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Sense-sational! As National Gardening Week aproaches, there's plenty you can do to get involved - like making a sensory garden.

NATIONAL Gardening Week was launched four years ago by the Royal Horticultural Society and has grown into the country's biggest celebration of gardening.

ousands get involved and you and your family can be part of this special week - April 13 to 19 - as we A spring into action outdoors.

ere are a few things you can start thinking about if you'd like to get involved.

Events and activities are being run up and down the country, from beginner's workshops to guided walks, face painting to garden parties. You could throw your own garden party or tidy up your street.

Register your events online SPREAD THE WORD DON'T forget to show your support of National Gardening Week by sharing your stories and pictures with NGW on Facebook, Twitter, T Pinterest and Instagram.

ere are so many ways to get involved but a lasting and living way of celebrating your great outdoors is by creating a sensory garden.

It's not only beautiful to look at, but it tantalises the senses too!

As an adult, you can talk to your child or children about the plants, their colours, how they smell and taste - but be careful to choose safe, edible plants for tasting!

SIGHT FLOWERS have bright, bold colours to attract birds and insects for pollination and seed dispersal. ey are also wonderful for humans to look at too.

Choose bold-leaved and architectural plants, perhaps mulched with dierent coloured items such as slate, pebbles or shells.

What to plant | Sunowers, Helianthus annuus: A bright, boldbright, bold ower that can grow 30cm (11in) in a week, in ideal conditions.

Love-in-a-mist, Nigella |damascena: Sun-loving, bright blue owers.

SOUND SIT in your garden and listen to all the sounds of nature around you.

Go for grasses here, unless a water feature or wind chimes can be incorporated.

What to plant ? Greater quaking grass, Briza maxima: A grass that rustles in the wind with nodding, lantern-like heads of owers.

Miscanthus oligostachyus, 'Nanus Variegatus': Pretty bamboo-like foliage, which creates a rustling noise.

SMELL THE aromas given o by owers are wonderful to enjoy, but the smells have a purpose too; plant scents attract insects to the owers for pollination and some smelly leaves deter insects from eating them.

What to plant ? Curry plant, Helichrysum italicum: Currysmelling leaves which give o a spicy aroma on a warm, sunny day.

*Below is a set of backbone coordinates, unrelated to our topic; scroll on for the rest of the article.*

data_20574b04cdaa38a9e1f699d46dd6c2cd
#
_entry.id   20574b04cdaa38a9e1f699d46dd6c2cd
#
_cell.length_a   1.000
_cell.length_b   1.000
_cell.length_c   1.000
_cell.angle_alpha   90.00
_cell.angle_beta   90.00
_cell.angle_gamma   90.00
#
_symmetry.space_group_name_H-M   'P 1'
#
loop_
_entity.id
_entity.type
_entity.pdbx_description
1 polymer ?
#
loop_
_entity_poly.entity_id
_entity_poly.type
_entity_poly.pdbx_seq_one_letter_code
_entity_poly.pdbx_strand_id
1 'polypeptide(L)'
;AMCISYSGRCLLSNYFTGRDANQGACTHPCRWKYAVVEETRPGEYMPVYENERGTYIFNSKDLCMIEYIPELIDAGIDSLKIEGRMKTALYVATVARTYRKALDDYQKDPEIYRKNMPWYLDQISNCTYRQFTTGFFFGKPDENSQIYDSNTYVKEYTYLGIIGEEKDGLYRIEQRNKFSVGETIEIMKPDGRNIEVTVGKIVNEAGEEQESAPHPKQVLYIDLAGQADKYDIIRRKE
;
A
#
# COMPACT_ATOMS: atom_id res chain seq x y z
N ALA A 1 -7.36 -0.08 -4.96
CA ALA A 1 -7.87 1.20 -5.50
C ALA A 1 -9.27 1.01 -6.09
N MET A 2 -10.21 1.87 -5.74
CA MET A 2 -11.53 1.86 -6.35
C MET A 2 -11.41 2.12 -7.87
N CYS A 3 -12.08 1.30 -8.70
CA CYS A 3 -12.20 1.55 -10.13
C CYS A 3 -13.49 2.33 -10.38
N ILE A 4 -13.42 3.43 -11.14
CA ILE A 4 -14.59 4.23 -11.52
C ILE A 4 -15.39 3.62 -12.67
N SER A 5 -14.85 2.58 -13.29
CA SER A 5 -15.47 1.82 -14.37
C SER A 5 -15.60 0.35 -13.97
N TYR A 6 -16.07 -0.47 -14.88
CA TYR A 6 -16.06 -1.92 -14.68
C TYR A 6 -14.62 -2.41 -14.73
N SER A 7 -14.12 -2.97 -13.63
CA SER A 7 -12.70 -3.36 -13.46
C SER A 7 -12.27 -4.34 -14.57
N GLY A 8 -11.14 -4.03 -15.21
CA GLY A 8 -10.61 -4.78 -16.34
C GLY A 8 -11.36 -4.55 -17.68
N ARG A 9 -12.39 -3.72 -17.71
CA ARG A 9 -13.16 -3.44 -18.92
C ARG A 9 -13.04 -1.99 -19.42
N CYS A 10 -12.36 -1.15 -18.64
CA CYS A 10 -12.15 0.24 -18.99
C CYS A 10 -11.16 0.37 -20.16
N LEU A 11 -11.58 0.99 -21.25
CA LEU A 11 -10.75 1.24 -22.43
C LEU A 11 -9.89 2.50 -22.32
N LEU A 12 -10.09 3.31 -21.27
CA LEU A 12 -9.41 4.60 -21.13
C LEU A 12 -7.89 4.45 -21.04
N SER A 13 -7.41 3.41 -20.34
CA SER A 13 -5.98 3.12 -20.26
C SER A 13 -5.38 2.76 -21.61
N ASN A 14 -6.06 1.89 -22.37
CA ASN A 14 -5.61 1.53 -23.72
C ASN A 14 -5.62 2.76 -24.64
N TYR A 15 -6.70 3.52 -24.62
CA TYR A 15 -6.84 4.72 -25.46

Chocolate cosmos, Cosmos | atrosanguineus: Beautiful, maroon owers with a chocolate/ vanilla scent - a big hit with kids!

TA T STE W | |What to plant ? Chives, Allium schoenoprasum: In addition to delicious foliage that can be used in salads, this plant produces pretty pink, mauve or purpleowers.

Sweet basil, Ocimum basilicum: |e Italians wouldn't consider cooking without this delicious, fresh-tasting herb.

TOUCH LEAVES vary between plants, from rough to smooth, furry to spiky. Every texture has a purpose. ese two plants are interesting to touch.

What to plant ? Lamb's ears, Stachys byzantia: As its common name suggests, its downy leaves resemble the ears of a lamb.

Silver sage, Salvia argentea: |Large, silvery - white leaves covered in cotton-wool like down.

| ere are many more plants suitable for a sensory garden but this should be a good springboard to get you started.

FACTFILE ACCORDING | to the Guinness Book of Records, the tallest ever sunflower grew to 7.76m high (25.5ft).

BUTTERFLIES | taste with their feet.

PHYTOPLANKTON | are tiny plants that can't be seen with the naked eye. Amazingly they produce half the world's oxygen.

IT TA TT KES | at least five years for a bluebell seed to grow into a bulb.

THE | Sundew is a plant that feeds on insects. In one summer a Sundew plant can catch as many as 2,000 insects.

POLLEN | from trees such as hazel and willow is full of protein.


Chillies are a bright and colourful |addition to a sensory garden
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Title Annotation:Features
Publication:Liverpool Echo (Liverpool, England)
Date:Apr 6, 2015
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